IMG_3438Banu Örmeci, Department of Civil and Environmental Engineering

By Ariel Root

As a frightening mixture of pathogens, organic materials, heavy metals, gases, pesticides, pharmaceuticals and other chemicals, wastewater requires specialized facilities and techniques to properly and sufficiently remove these contaminants, and then manage the removed wastes. While the goal in developing new engineering techniques for wastewater treatment is to remove these contaminants, the system must be applicable to big treatment plants, as well as small treatment systems in remote and rural communities—and that can be a challenge.

Banu Örmeci is a Professor in the Department of Civil and Environmental Engineering, and a Canada Research Chair in Wastewater Treatment Engineering. Her research aims to improve and develop the design and performance of treatment processes in order to clear pathogens and contaminants from wastewater and sludge, so they do not pose a threat to public health or the environment.

Örmeci’s interests have a wide application, including treatment development and treatment optimization. Having studied the fundamental processes involved in wastewater treatment, Örmeci thoroughly understands the fate of pathogenic and chemical contaminants before, during, and after the treatment processes. “Wastewater treatment is not only about removing pathogens and chemicals from wastewater; it’s also about understanding their impacts on the environment if they are discharged to the environment in small quantities in wastewater effluents”. Chlorine is the cheapest and most widely used method of disinfection in North America but it does produce disinfection by-products that are harmful. plantAlongside application of ultraviolet light based disinfection to eliminate the chlorine byproducts, Ormeci works on alternative disinfection methods that can safely destroy harmful microorganisms. Some of Örmeci’s research strives to improve the performance of such current processes, as well as develop new technologies that will achieve similar treatment results, but reduce operational costs.

One such development was her investigation of an environmentally-friendly and cost-effective wastewater treatment process using microalgae that could grow naturally while cleaning out nutrients and contaminants. Örmeci acknowledges, that the “unique circumstances of Canada requires that simple and effective treatment processes are developed for communities in the North. What works well in Ottawa or Toronto doesn’t [always] work well in small and rural communities especially in cold and remote regions.” Partnering with industry has helped her advance new products, and explore new applications in Canada and abroad.

Working with industry and municipalities, Örmeci says that often partners “approach [her] with a problem that they need help solving…This real-world research is exciting, and important,” she says. “It’s engineering but it’s also directly related to public health and environment, so there are many relevant applications, and there is a high demand.” Örmeci has two U.S. patents and six pending international patents, and another commercialization on its way by one of the largest multi-national companies in the wastewater industry. “My research has been patented, licensed and commercialized; it’s very rewarding to see something that was developed in our lab be used at full scale in a treatment plant.”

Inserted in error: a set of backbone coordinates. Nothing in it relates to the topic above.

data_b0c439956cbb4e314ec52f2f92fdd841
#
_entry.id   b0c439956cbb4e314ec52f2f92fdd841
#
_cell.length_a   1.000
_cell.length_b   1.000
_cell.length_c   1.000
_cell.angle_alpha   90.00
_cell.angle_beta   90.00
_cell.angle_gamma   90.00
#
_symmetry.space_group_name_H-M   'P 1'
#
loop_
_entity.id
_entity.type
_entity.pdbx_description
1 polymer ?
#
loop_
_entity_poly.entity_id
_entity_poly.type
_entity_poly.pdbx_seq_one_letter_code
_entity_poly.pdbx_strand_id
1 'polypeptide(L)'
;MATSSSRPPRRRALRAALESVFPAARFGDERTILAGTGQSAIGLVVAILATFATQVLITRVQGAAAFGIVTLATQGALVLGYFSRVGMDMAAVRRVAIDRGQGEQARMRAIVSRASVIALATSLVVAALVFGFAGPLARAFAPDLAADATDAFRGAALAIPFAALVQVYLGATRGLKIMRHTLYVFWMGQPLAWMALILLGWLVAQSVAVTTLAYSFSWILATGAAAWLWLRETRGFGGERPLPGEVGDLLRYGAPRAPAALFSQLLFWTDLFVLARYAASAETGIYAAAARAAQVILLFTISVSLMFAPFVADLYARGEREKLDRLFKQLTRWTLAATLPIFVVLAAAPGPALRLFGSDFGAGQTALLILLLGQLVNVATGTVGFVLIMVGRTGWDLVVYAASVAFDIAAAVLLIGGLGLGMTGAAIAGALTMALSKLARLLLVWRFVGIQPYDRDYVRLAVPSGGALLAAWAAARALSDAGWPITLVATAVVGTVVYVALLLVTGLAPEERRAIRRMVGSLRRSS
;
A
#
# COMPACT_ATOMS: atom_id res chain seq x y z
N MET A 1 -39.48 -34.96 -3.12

Banu-600x400But for Örmeci, the goal is not always a patent. In May 2016, Örmeci was named the recipient of the 2016 Partners In Research (PIR) Engineering Ambassador Award. In addition to her fundamental and industrial research, she is a dedicated educator and mentor, organizing outreach events to promote and encourage the participation of women in science and engineering fields. Örmeci is the Faculty Advisor of the Carleton University Women in Science and Engineering (CU-WISE) group that is responsible for organizing events, camps, or panels, in high schools and at Carleton to help young women through support, advice, and camaraderie.

Aligned with the PIR’s mandate, Örmeci recognizes the importance of educating the public about the important and significant research within the science and engineering domains. “Knowledge mobilization is not just about doing the research, but also about translating the research results to public and practitioners and generating the products that can benefit the Canadian economy. The society should ideally benefit from the research.”

I like doing different things. I like the variety, and the challenge; different techniques, different areas, different projects… [but] time is always a bottleneck.” Örmeci has no intentions of slowing down, as she continues to lead engineering research through developments and design, as well as ongoing outreach and education that will benefit Canadians.

For Dr. Örmeci’s contact information, go here.